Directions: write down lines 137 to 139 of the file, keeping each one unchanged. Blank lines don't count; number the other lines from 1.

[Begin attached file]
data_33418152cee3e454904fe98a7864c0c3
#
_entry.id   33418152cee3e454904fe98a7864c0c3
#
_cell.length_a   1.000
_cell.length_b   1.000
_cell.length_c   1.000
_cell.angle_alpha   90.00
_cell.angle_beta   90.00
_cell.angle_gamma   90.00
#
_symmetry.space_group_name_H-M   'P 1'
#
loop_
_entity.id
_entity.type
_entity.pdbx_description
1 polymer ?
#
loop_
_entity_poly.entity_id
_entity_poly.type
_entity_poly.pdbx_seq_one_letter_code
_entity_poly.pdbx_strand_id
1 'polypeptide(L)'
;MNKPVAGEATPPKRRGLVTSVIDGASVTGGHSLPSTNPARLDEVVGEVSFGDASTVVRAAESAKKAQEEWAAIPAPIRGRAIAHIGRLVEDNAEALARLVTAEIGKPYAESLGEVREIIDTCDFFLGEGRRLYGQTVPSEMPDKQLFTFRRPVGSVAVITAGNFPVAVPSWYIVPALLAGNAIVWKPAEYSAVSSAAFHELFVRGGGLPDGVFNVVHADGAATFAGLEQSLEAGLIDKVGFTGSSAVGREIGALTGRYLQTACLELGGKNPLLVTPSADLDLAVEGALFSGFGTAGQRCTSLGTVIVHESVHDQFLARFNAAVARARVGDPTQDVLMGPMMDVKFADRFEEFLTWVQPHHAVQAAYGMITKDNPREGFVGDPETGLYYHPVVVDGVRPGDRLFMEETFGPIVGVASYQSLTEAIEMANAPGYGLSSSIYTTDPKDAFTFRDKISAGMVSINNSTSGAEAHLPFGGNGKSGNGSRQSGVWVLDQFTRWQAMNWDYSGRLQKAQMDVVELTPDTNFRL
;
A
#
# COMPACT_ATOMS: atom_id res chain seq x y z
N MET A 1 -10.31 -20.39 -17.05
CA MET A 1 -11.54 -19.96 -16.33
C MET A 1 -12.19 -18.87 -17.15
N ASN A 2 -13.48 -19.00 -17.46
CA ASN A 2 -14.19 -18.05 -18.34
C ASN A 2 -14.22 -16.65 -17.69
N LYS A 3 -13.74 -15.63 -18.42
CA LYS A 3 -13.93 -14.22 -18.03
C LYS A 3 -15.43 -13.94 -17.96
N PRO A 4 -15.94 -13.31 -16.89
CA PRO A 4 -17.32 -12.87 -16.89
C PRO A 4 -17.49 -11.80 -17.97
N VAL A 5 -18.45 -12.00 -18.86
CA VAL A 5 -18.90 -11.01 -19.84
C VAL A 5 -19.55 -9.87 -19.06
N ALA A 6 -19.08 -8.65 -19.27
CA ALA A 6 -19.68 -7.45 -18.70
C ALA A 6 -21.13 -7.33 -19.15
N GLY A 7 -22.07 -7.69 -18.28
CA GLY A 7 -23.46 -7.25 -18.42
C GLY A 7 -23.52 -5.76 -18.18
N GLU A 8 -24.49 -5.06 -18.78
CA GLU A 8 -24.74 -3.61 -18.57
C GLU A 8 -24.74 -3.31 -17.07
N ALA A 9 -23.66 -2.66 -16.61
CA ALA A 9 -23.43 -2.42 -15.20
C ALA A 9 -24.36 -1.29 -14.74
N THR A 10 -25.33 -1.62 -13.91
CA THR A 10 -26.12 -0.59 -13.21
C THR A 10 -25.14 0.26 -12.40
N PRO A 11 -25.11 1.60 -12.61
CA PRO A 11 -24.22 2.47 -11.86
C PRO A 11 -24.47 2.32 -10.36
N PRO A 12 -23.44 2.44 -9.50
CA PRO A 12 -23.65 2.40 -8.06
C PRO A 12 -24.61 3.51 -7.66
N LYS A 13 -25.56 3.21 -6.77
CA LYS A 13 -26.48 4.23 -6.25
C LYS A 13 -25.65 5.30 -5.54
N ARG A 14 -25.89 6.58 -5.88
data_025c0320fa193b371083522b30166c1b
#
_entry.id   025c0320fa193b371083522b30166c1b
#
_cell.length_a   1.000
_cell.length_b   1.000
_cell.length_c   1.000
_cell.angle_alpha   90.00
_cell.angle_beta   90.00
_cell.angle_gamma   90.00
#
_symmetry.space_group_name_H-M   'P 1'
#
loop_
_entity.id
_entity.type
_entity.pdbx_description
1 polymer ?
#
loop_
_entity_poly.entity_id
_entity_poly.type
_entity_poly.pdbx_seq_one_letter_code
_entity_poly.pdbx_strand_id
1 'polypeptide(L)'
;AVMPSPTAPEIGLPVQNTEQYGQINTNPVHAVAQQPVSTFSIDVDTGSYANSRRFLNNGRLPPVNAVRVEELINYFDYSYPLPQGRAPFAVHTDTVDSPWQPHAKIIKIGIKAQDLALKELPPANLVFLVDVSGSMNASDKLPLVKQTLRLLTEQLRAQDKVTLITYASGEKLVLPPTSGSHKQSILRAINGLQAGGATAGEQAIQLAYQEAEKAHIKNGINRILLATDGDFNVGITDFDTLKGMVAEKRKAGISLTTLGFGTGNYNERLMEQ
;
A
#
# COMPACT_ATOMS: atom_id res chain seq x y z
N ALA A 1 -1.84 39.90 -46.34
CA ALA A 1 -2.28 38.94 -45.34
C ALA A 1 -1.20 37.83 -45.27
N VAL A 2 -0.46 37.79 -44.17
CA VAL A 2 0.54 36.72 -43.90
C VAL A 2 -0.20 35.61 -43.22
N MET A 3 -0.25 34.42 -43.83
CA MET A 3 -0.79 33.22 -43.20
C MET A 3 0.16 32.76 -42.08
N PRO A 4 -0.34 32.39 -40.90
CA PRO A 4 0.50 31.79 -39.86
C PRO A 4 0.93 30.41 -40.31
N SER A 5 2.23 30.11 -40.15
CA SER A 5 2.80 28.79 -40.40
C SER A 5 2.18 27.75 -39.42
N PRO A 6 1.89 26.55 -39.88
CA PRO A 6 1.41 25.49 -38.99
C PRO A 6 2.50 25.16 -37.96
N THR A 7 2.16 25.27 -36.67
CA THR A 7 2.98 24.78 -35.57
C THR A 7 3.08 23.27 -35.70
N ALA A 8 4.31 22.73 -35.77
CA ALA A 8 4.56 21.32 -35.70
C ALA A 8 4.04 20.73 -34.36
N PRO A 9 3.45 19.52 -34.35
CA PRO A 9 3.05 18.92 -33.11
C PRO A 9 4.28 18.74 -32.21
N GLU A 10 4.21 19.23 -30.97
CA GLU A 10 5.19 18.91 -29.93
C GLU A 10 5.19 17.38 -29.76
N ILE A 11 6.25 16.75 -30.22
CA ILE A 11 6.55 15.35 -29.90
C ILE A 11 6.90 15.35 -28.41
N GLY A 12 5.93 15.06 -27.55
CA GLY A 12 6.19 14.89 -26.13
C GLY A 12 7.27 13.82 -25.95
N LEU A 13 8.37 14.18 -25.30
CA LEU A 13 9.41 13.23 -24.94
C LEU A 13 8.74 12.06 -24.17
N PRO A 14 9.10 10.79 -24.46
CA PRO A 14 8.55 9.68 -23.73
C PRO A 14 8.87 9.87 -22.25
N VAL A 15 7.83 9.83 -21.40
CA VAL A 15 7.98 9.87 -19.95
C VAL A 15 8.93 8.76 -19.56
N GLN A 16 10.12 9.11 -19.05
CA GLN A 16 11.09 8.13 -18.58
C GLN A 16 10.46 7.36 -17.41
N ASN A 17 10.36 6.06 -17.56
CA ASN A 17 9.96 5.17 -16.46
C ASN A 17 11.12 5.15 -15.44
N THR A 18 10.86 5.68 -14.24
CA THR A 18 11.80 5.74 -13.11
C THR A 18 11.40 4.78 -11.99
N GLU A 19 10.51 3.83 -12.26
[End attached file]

N LEU A 13 8.37 14.18 -25.30
CA LEU A 13 9.41 13.23 -24.94
C LEU A 13 8.74 12.06 -24.17